Ill-prepared and inexperienced, Newby and his friend Hugh Carless set out to climb Mir Samir, an unclimbed glacial peak of convert|20000|ft|m in the Nuristan Mountains of Afghanistan, an expedition later chronicled in "A Short Walk in the Hindu Kush" (1958), probably his most widely-known work. Newby's style was inspired by the comic portrait of Englishmen abroad presented in the writings of novelists such as Evelyn Waugh and Jerome K. Jerome. In a preface to "A Short Walk", Waugh identifies the central elements of this humorous tradition: its quintessentially English spirit of amateurism and a tone of ironic understatement.

Ganges Expedition

Having endured a month of hardship during their adventure in Afghanistan and nearing the end of their trip, a somewhat 'knackered' Newby encounters the striding form of Wilfred Thesiger on the banks of the Upper Panjshir, describing their meeting as that of an inept amateur and professional adventurer. In 1963, he and Wanda set out to travel the convert|1200|mi|km of the Ganges by rowing boat, described in "Slowly Down the Ganges" (1966). From 1963 to 1973, Newby was travel editor for "The Observer" newspaper, writing several more books and often accompanied on this travels by his wife.

Later Works

His later works include "The Big Red Train Ride" (1978), "On The Shores of the Mediterranean" (1984) and "Round Ireland in Low Gear" (1987). However, his gift as a writer comes from the distillation of his early youthful experiences and this later writing, though amusing, somewhat lacks the freshness of his earlier books.

He also made travel films for the BBC, returning to Parma with his wife Wanda in "The Travel Show" (directed by Paul Coueslant, 1994) and visiting one of his favourite cities, Istanbul (1996).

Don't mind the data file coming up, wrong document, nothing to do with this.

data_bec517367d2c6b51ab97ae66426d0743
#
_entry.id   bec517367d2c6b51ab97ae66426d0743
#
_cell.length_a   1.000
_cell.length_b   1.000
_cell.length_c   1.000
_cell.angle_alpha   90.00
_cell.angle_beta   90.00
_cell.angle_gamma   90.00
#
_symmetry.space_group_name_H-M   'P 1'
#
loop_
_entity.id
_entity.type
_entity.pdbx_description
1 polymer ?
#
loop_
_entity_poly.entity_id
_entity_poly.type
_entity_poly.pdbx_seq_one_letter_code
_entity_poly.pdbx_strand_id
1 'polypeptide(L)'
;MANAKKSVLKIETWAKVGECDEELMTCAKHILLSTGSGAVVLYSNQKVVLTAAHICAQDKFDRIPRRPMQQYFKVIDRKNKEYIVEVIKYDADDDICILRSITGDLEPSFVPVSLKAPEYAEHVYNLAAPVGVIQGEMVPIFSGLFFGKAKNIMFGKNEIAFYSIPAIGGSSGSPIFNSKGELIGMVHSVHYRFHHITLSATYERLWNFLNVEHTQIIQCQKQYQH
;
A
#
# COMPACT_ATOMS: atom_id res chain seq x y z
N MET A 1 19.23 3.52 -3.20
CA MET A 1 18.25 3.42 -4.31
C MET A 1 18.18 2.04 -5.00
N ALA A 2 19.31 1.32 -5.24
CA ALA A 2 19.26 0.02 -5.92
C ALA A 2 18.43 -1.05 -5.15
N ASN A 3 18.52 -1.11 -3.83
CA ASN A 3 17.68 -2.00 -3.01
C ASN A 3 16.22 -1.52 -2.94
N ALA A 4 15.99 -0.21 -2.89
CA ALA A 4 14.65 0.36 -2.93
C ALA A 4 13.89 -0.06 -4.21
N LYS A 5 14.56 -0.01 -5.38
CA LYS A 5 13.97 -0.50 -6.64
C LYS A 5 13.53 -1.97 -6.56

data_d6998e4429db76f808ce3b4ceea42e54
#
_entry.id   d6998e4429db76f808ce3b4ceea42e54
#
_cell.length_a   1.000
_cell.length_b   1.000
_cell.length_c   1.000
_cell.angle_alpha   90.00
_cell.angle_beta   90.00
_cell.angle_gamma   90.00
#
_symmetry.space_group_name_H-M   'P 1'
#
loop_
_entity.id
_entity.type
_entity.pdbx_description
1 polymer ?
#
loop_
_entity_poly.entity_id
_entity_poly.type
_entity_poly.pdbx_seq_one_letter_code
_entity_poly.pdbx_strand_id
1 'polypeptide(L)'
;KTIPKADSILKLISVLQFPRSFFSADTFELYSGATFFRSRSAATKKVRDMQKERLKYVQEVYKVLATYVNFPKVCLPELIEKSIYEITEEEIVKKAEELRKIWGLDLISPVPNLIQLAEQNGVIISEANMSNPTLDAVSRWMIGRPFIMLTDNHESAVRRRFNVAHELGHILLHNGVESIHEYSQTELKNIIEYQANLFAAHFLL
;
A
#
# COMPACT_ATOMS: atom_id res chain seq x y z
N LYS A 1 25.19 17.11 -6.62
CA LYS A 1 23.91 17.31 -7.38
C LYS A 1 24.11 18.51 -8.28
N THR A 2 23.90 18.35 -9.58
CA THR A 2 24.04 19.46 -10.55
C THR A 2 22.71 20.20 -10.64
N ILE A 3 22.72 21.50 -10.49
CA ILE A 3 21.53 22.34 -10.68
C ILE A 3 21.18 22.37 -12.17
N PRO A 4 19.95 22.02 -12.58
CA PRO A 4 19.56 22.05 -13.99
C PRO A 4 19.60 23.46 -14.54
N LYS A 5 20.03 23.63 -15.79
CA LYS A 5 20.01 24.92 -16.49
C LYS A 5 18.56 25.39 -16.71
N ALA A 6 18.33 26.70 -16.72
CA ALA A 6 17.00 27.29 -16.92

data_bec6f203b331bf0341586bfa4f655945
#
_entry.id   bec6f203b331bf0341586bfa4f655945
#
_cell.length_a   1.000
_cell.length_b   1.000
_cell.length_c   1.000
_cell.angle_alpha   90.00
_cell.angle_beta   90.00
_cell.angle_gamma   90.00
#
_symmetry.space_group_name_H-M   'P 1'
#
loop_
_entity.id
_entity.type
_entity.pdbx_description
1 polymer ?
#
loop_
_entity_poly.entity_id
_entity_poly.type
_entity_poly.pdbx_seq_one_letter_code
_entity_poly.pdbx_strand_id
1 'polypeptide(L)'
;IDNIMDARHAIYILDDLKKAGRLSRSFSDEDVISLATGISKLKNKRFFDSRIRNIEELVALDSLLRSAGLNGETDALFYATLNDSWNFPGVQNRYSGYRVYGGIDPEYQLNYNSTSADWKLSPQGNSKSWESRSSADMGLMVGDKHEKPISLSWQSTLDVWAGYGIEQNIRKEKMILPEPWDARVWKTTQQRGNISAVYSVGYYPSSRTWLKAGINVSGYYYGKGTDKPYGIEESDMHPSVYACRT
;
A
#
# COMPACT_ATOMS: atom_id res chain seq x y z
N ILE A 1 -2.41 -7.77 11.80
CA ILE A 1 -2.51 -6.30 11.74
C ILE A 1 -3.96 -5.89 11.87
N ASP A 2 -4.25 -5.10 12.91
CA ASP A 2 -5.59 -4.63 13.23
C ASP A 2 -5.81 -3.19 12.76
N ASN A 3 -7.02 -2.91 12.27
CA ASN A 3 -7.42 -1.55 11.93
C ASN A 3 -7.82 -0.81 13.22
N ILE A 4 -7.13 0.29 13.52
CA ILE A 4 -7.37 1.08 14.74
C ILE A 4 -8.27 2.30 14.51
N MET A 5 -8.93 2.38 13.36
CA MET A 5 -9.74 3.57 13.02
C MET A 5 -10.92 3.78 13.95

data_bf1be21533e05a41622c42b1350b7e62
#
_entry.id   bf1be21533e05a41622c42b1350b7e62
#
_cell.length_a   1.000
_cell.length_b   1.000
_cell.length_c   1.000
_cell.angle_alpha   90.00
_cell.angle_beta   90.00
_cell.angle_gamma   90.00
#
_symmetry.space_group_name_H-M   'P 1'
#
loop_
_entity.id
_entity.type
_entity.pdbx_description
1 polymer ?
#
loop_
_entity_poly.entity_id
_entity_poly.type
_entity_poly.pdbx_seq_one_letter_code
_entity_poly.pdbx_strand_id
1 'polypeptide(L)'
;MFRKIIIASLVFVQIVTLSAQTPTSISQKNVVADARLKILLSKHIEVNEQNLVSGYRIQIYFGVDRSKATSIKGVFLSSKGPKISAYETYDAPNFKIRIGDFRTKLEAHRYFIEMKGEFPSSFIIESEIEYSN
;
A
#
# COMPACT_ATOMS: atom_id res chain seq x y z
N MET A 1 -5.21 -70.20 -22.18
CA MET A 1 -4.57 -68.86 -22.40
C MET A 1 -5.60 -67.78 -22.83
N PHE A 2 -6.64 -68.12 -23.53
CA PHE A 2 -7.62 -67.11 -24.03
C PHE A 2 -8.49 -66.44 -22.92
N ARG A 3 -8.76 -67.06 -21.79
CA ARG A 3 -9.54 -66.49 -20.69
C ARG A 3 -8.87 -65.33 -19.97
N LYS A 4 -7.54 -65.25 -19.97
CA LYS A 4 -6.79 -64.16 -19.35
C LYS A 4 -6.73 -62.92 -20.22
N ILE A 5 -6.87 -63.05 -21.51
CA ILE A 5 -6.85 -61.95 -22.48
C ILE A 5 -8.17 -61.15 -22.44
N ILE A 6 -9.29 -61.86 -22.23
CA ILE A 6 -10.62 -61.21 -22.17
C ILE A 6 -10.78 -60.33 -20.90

In 2005, for the first time in France, his photographic work about the last grain race in 1938-39 was exhibited by the Musée Portuaire of Dunkirk as a part of "Cap sur le Horn". Jacopo Brancati [Italian born photographer (1966), is specialised in maritime reportages] , was the curator of this exhibition section.

For many years Newby lived in Dorset before finally moving to Surrey. He died in Guildford on 20th October, 2006 aged 86.

Awards and Recognitions

Newby was appointed a CBE in 1994 and awarded the Lifetime Achievement Award of the British Guild of Travel Writers in 2001. He was also a Fellow of the Royal Society of Literature and the Royal Geographic Society.

His life and work were profiled in ITV's "The South Bank Show" (1994) and in the BBC's "Travellers' Century" (2008) presented by fellow travel writer Benedict Allen.

elected bibliography

* "The Last Grain Race" (1956)
* "A Short Walk in the Hindu Kush" (1958)
* "Something Wholesale" (1962)
* "Slowly Down the Ganges" (1966)
* "Time off in Southern Italy: The Observer Guide to Resorts and Hotels" (ed.) (1966)
* "My Favorite Stories of Travel" (ed.) (1967)
* "Grain Race: Pictures of Life before the Mast in a Windjammer" (1968)
* "Wonders of Britain: A Personal Choice of 480" with Diana Petry (1968)
* "Wonders of Ireland: A Personal Choice of 484" with Diana Petry (1969)
* "Love and War in the Apennines" (1971)
* "The Mitchell Beazley World Atlas of Exploration" (1975)
* "Great Ascents: A Narrative History of Mountaineering" (1977)
* "The Big Red Train Ride" (1978)
* "A Traveller's Life" (1982)
* "On the Shores of the Mediterranean" (1984)
* "A Book of Travellers' Tales" (ed.) (1985)
* "Round Ireland in Low Gear" (1987)
* "What the Traveller Saw" (1989)
* "A Small Place in Italy" (1994)
* "A Merry Dance Around the World: The Best of Eric Newby" (1995)
* "Learning the Ropes: An Apprentice in the Last of the Windjammers" (1999)
* "Departures and Arrivals" (1999)

References

* Cocker, Mark, "Loneliness and Time: British Travel Writing in the Twentieth Century", London: Secker and Warburg, and New York: Pantheon, 1992
* Newby, Wanda, "Peace and War: Growing up in Fascist Italy", London: Collins, 1991
* Robb, Kenneth A. and Harender Vasudeva, "Eric Newby" in British Travel Writers, 1940 [-] 1997, "Dictionary of Literary Biography", volume 204, edited by Barbara Brothers and Julia M. Gergits, Detroit: Gale, 1999: 223-34
* Thesiger, Wilfred, Desert, "Marsh and Mountain: The World of a Nomad", London: Collins, 1979; as "The Last Nomad", New York: Dutton, 1980

External links

* "The Guardian" obituary (Edward Mace George) [http://www.guardian.co.uk/obituaries/story/0,,1928810,00.html Eric Newby: Idiosyncratic travel writer from another age, and author of the classic A Short Walk in the Hindu Kush]
* "The Times" obituary [http://www.timesonline.co.uk/article/0,,60-2416840,00.html Eric Newby]
* Book Review, [http://theopencritic.com/?p=12 Slowly Down the Ganges] , at The Open Critic